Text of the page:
While winter lawn care is certainly less involved than what’s required in other seasons, your yard still needs a bit of TLC in order to remain healthy. Most of your autumn prep work should be completed by now. But here in the North Texas where the winters are fairly mild, there are still a few measures you can take to fortify your grass bed.
Many cool-weather grasses, especially fescues, can be planted “on top of” your primary turf grass. This is a great way to keep your lawn green over the winter. There are a few things, however, that you want to consider beforehand.
While overseeding can be applied adjacent to your final fertilizer application of the season, you want to be sure the requirements of the 2 grasses match closely enough. Some grass seed requires a moderate amount of fertilizer to provide a strong start, whereas established grasses can experience chemical burns if they’re over-fertilized right as they begin to go dormant. Be sure the needs of the two grass types are similar enough that you don’t risk harming one or the other.
Additionally, you need to compare the irrigation needs of your grass seed to be sure they’re compatible with your local weather forecast. If you choose a cool weather grass that requires a few waterings once planted, be sure you don’t spread the seed just prior to the first winter freeze.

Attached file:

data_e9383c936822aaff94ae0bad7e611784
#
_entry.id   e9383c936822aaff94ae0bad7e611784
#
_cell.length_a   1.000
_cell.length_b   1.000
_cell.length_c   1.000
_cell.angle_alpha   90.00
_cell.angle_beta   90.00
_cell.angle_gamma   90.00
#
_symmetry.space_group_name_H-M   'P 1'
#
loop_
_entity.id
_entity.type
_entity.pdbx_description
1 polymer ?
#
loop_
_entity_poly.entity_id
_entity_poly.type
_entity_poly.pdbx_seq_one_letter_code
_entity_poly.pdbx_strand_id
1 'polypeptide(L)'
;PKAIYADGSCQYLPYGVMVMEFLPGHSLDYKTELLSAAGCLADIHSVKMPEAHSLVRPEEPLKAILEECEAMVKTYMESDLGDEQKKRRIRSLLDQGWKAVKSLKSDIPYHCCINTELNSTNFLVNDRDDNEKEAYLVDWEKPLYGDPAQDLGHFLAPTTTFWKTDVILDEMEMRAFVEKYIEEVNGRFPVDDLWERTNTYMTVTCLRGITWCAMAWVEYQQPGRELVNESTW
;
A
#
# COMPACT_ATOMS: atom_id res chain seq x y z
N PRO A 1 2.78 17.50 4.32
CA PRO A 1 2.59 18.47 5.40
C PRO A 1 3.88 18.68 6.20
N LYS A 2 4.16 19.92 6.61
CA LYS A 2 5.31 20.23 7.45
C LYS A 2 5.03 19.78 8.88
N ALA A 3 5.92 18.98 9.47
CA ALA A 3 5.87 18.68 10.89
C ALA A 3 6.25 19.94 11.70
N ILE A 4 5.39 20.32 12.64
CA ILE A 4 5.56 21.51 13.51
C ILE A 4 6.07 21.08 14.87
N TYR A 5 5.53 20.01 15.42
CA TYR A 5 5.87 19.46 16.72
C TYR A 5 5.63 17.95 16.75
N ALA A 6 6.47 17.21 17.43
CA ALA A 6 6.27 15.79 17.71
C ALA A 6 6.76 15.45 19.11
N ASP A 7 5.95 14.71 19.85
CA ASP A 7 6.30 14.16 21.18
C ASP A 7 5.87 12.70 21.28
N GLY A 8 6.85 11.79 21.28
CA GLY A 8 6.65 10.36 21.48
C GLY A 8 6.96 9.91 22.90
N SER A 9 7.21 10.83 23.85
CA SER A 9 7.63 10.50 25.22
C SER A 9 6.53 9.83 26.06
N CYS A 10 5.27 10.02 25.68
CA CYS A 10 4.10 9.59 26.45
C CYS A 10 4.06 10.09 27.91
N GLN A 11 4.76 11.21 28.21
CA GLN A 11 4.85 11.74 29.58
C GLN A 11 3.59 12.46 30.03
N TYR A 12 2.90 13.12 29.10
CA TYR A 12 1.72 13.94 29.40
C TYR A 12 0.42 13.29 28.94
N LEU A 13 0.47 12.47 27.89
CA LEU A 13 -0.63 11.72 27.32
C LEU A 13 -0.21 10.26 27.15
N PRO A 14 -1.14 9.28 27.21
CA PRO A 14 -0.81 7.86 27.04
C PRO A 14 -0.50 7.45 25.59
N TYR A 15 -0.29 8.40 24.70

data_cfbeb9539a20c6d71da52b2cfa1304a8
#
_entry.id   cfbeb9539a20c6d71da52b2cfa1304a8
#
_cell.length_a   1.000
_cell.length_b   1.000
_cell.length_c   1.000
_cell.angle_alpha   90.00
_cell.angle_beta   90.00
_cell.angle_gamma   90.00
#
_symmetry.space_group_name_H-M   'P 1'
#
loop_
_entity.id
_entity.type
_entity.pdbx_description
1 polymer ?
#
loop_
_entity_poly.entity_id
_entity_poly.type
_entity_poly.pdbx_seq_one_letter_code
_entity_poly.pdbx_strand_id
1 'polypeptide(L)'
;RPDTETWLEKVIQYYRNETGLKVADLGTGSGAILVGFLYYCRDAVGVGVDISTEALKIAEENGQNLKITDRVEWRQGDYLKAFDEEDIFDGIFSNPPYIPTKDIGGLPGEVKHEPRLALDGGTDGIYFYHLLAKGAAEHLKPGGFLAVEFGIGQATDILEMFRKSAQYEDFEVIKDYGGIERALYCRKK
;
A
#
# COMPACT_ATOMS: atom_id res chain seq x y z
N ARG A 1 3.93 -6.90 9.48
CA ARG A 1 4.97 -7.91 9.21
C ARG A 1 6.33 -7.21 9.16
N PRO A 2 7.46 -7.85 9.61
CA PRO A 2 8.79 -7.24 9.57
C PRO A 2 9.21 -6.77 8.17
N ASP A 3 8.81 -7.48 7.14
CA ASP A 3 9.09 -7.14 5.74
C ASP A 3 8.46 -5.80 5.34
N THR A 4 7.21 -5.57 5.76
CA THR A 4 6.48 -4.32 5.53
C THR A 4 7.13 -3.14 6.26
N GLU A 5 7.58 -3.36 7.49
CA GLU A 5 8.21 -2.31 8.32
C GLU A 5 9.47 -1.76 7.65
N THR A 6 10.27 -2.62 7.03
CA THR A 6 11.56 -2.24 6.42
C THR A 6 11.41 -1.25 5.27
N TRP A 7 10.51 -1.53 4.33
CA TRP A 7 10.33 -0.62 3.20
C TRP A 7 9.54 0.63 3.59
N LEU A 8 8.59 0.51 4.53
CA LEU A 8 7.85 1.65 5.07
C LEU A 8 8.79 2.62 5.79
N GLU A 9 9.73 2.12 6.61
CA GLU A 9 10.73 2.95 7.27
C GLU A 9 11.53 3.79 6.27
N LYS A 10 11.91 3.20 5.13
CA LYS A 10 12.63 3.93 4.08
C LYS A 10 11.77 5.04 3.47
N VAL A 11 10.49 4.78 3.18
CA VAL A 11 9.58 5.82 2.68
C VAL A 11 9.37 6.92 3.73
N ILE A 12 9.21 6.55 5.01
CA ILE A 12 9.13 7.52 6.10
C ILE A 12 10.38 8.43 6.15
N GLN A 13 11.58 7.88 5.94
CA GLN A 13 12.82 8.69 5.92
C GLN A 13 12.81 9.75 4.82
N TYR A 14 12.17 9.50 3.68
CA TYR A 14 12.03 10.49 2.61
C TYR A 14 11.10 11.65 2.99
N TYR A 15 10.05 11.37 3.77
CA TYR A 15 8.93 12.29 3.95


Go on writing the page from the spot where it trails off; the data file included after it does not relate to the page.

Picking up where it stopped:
Cleaning and Mowing
Most diligent lawn care advocates have already completed their fall cleaning routine by this time of year, but that doesn’t mean it’s a good idea to neglect debris that builds up throughout the winter. Additionally, as you prepare for your final mowing session, you want to adjust your blade height gradually rather than abruptly.
Our temperate winters allow for occasional yard cleanup days, which are perfect for raking the yard and clearing debris from beneath your shrubs. A nice deep rake can actually help your topsoil breathe a bit better, so long as you make sure not to do so right after overseeding. Keep in mind that dry leaves can simply be mowed over for natural mulching.
As your grass growth slows, best practice is to lower your mower blades incrementally. Dropping from 2.5 inches to only one can be harsh on the blades, so try to fit in an intermediate height if you’ve got a couple of mowing sessions left. And remember that too-short blades can leave your grass and topsoil vulnerable to the dropping temperatures.
Speaking of blade growth slowing down, your grass bed shifts its energy to the root system in the cooler months. This helps fortify your lawn for optimal survival through the winter, and you can help it along by aerating.
If you are already experiencing frost or below-freezing temperatures, this task may be better kept for next autumn. But weather permitting, aerating your lawn in early winter can give the roots a boost of water and nutrients. Core aerators can be rented from your local home and garden store if you don’t own one.
For more helpful advice about winter lawn care, here is some advice about Winterizing Your Trees and Shrubs.